It's to the advantage of Dr Shaun Holt, the co-author of Medical Cannabis: A brief guide for New Zealanders, that he's a clinical trials specialist: he understands what the system of medical evidence doesn't say as much as what it does. Although his niece and co-author Emma Dalton wrote the first draft of the book, it's Holt's name on the cover that will lend it credibility.

That's particularly the case with respect to the evidential chapters that are the meat of the book and function as an accessible summary of significant evidential reviews – in particular, the National Academies review and a 2018 Canadian government briefing for doctors. Holt and Dalton do a good job of explaining why, even for chronic pain, where the evidence is certainly promising, "there are few, conclusive, proven benefits for cannabis, so far".

For some of the conditions that cannabis is being recommended for, there is almost no formal evidence. For irritable bowel syndrome, for instance, the authors can cite but one small study, using dronabinol (a synthetic form of THC), which showed no benefit. And yet, last year, the Health select committee heard from Timaru man Mark Crotty, whose life had been destroyed by severe and intractable Crohn's disease, a related condition – and rescued after he decided to break the law and try cannabis. Crotty was compelling. He wasn't lying, or imagining his profound relief. It's just that there are no clinical trials that replicate his personal experience.

The authors cite another, better-known story captured on video in 2016. American ex-cop Larry Smith, twisted and jerking with the dyskinesia that comes with his Parkinson's disease, puts a drop of cannabis oil under his tongue and within minutes his symptoms just fall away. He stands up tall, with wonder on his face. His voice comes back. It's not hard to understand why anyone looking at the video would perceive a miracle cure. And yet, the current clinical evidence for supposing that cannabis would help others with the disease is underwhelming.

How do we resolve these compelling cases of personal relief with clinical trials that simply don't show such a level of efficacy? In a chapter headed 'Medical cannabis in the real world', the authors list reasons why individuals might experience results that are not shown in trials, from the placebo effect to the ways group studies can obscure individual benefits.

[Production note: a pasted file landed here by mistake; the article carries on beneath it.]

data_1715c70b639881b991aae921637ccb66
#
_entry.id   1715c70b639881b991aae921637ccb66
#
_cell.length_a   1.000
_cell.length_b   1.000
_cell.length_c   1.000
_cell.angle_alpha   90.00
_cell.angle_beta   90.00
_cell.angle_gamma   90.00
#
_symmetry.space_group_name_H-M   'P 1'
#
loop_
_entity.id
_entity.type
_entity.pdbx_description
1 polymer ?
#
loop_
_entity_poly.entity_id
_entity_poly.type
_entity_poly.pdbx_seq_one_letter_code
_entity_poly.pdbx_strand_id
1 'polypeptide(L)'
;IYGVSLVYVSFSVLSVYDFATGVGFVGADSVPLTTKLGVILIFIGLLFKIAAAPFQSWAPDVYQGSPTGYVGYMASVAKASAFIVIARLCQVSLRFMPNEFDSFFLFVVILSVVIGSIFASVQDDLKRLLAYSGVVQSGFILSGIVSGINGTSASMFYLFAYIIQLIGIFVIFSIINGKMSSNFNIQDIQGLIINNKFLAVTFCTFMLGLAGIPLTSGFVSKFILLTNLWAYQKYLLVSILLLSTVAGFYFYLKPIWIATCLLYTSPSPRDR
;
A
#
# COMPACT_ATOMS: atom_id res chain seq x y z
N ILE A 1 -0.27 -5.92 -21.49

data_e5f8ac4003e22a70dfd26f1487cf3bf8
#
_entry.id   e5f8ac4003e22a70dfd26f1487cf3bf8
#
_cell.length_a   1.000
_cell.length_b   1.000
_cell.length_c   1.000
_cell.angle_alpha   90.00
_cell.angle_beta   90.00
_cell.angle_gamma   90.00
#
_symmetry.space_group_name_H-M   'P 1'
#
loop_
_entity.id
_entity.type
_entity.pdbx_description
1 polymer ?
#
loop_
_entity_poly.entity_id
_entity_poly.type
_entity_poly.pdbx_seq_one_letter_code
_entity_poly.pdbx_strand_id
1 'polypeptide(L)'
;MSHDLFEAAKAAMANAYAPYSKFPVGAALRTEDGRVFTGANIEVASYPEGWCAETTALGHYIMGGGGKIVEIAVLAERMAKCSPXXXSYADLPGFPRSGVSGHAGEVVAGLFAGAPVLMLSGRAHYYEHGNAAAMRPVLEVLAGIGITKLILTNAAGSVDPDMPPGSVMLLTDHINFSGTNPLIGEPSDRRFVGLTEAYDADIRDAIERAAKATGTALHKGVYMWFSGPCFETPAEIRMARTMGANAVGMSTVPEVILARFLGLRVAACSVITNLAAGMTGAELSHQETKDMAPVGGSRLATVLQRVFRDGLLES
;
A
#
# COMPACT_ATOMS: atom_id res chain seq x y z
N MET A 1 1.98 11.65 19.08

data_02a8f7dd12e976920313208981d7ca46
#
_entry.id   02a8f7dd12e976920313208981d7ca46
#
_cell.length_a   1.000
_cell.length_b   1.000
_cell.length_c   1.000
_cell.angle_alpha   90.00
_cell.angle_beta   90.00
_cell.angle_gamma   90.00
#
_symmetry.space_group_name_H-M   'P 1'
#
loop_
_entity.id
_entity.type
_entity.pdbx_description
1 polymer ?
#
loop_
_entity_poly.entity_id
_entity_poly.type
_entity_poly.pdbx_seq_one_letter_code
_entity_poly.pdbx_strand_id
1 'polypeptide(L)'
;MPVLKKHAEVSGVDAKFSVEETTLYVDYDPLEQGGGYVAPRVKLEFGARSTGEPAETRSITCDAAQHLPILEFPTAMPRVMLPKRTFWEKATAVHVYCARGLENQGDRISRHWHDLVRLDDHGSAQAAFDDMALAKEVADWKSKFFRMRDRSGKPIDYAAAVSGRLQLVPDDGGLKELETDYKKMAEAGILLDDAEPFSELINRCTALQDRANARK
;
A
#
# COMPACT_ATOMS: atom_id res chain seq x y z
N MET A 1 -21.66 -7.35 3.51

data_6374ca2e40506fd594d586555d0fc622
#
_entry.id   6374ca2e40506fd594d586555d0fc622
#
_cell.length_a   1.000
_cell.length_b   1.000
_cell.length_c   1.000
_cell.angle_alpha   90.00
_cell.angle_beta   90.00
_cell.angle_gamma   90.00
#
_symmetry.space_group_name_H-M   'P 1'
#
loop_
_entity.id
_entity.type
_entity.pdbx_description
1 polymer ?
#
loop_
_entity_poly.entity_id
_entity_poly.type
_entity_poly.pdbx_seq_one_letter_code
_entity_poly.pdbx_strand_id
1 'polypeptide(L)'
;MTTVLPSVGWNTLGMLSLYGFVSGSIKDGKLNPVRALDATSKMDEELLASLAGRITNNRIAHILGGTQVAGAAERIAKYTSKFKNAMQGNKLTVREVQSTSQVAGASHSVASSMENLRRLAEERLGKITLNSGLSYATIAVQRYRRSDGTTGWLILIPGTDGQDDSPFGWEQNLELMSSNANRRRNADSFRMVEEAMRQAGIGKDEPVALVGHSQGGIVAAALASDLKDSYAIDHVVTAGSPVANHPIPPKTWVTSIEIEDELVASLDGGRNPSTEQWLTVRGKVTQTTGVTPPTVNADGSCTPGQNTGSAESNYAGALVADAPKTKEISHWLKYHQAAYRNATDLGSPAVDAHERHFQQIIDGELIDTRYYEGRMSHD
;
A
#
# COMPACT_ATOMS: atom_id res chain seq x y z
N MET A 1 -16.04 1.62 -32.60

The authors observe that even clinically-proven treatments don't work for everyone, and that real individual benefits can be obscured in group trials. And then, of course, there's the fraught matter of which cannabis in what dose.

But if it might work, why not give it a try? Because there are potential harms as well as benefits. As we have heard many times in the broader cannabis debate this year, cannabis use – and particularly heavy use by young people – is associated with increased risk of psychosis and the persistent condition of schizophrenia. Some researchers believe the causation runs the other way (ie, that people with a genetic predisposition to schizophrenia are more likely to self-medicate with cannabis) and some even think cannabis may help. But the consensus is that cannabis use raises the relative risk of psychosis – along with various other factors, including loneliness, unemployment and living in a bad neighbourhood, some of which may be even more influential.

The authors are frank about that risk, and quite correctly warn that people with a family history of mental illness should avoid cannabis. But they have nothing to say about how the findings of studies conducted around general cannabis use (and abuse) might be reflected in a medical setting. This is probably because that evidence, too, is lacking.

This does matter. Patients with neuropathic pain in New Zealand still have few legal options for obtaining cannabis, but they're highly likely to be offered one or more gabapentinoids, sometimes off-label, for conditions where the drugs might work.